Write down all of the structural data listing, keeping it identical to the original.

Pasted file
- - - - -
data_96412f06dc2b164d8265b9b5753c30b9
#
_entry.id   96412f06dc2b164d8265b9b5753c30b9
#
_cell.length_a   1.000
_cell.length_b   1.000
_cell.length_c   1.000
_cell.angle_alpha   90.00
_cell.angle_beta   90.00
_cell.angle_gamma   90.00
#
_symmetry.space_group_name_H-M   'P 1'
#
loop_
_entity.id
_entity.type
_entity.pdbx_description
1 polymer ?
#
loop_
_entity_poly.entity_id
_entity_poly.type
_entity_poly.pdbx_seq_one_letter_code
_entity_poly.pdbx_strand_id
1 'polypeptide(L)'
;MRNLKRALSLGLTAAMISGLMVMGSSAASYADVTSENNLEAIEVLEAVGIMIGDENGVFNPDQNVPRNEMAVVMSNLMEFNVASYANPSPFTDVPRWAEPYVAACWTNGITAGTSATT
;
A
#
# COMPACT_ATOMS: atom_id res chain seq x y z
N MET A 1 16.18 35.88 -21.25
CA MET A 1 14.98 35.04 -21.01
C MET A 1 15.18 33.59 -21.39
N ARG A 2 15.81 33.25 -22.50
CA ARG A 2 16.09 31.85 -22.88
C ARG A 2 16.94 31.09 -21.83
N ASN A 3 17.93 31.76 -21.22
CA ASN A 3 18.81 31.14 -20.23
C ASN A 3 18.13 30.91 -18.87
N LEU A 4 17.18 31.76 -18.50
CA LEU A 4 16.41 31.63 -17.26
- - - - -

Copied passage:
data_96412f06dc2b164d8265b9b5753c30b9
#
_entry.id   96412f06dc2b164d8265b9b5753c30b9
#
_cell.length_a   1.000
_cell.length_b   1.000
_cell.length_c   1.000
_cell.angle_alpha   90.00
_cell.angle_beta   90.00
_cell.angle_gamma   90.00
#
_symmetry.space_group_name_H-M   'P 1'
#
loop_
_entity.id
_entity.type
_entity.pdbx_description
1 polymer ?
#
loop_
_entity_poly.entity_id
_entity_poly.type
_entity_poly.pdbx_seq_one_letter_code
_entity_poly.pdbx_strand_id
1 'polypeptide(L)'
;MRNLKRALSLGLTAAMISGLMVMGSSAASYADVTSENNLEAIEVLEAVGIMIGDENGVFNPDQNVPRNEMAVVMSNLMEFNVASYANPSPFTDVPRWAEPYVAACWTNGITAGTSATT
;
A
#
# COMPACT_ATOMS: atom_id res chain seq x y z
N MET A 1 16.18 35.88 -21.25
CA MET A 1 14.98 35.04 -21.01
C MET A 1 15.18 33.59 -21.39
N ARG A 2 15.81 33.25 -22.50
CA ARG A 2 16.09 31.85 -22.88
C ARG A 2 16.94 31.09 -21.83
N ASN A 3 17.93 31.76 -21.22
CA ASN A 3 18.81 31.14 -20.23
C ASN A 3 18.13 30.91 -18.87
N LEU A 4 17.18 31.76 -18.50
CA LEU A 4 16.41 31.63 -17.26